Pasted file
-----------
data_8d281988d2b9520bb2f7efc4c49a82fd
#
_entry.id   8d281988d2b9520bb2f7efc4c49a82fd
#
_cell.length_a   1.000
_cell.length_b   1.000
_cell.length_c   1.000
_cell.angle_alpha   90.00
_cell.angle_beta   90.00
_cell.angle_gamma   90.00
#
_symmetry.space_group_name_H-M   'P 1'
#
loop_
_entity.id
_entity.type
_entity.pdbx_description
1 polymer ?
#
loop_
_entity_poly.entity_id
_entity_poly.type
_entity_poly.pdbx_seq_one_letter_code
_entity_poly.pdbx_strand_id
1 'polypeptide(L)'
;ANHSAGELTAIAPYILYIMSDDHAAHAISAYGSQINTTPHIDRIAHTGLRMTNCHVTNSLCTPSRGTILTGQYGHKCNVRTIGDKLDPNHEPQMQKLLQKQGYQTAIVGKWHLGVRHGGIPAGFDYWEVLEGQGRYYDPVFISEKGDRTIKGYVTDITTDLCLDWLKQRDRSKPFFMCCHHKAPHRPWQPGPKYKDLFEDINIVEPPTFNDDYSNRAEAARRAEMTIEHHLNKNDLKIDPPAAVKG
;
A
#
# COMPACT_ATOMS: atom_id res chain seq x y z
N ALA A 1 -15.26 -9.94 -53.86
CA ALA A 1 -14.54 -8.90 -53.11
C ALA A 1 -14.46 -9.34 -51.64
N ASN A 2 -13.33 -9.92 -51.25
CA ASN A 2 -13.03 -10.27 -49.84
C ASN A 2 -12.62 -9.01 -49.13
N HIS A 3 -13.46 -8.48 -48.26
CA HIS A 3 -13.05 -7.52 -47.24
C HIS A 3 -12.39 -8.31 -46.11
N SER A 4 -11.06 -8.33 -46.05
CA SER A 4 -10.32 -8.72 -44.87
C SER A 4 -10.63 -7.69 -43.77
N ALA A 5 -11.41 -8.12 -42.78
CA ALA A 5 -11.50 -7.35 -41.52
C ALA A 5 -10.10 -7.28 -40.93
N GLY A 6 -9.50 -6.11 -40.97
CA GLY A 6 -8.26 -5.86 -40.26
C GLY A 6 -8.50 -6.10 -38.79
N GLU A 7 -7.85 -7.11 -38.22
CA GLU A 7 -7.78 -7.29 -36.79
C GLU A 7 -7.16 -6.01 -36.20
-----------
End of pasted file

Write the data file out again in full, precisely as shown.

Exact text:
data_8d281988d2b9520bb2f7efc4c49a82fd
#
_entry.id   8d281988d2b9520bb2f7efc4c49a82fd
#
_cell.length_a   1.000
_cell.length_b   1.000
_cell.length_c   1.000
_cell.angle_alpha   90.00
_cell.angle_beta   90.00
_cell.angle_gamma   90.00
#
_symmetry.space_group_name_H-M   'P 1'
#
loop_
_entity.id
_entity.type
_entity.pdbx_description
1 polymer ?
#
loop_
_entity_poly.entity_id
_entity_poly.type
_entity_poly.pdbx_seq_one_letter_code
_entity_poly.pdbx_strand_id
1 'polypeptide(L)'
;ANHSAGELTAIAPYILYIMSDDHAAHAISAYGSQINTTPHIDRIAHTGLRMTNCHVTNSLCTPSRGTILTGQYGHKCNVRTIGDKLDPNHEPQMQKLLQKQGYQTAIVGKWHLGVRHGGIPAGFDYWEVLEGQGRYYDPVFISEKGDRTIKGYVTDITTDLCLDWLKQRDRSKPFFMCCHHKAPHRPWQPGPKYKDLFEDINIVEPPTFNDDYSNRAEAARRAEMTIEHHLNKNDLKIDPPAAVKG
;
A
#
# COMPACT_ATOMS: atom_id res chain seq x y z
N ALA A 1 -15.26 -9.94 -53.86
CA ALA A 1 -14.54 -8.90 -53.11
C ALA A 1 -14.46 -9.34 -51.64
N ASN A 2 -13.33 -9.92 -51.25
CA ASN A 2 -13.03 -10.27 -49.84
C ASN A 2 -12.62 -9.01 -49.13
N HIS A 3 -13.46 -8.48 -48.26
CA HIS A 3 -13.05 -7.52 -47.24
C HIS A 3 -12.39 -8.31 -46.11
N SER A 4 -11.06 -8.33 -46.05
CA SER A 4 -10.32 -8.72 -44.87
C SER A 4 -10.63 -7.69 -43.77
N ALA A 5 -11.41 -8.12 -42.78
CA ALA A 5 -11.50 -7.35 -41.52
C ALA A 5 -10.10 -7.28 -40.93
N GLY A 6 -9.50 -6.11 -40.97
CA GLY A 6 -8.26 -5.86 -40.26
C GLY A 6 -8.50 -6.10 -38.79
N GLU A 7 -7.85 -7.11 -38.22
CA GLU A 7 -7.78 -7.29 -36.79
C GLU A 7 -7.16 -6.01 -36.20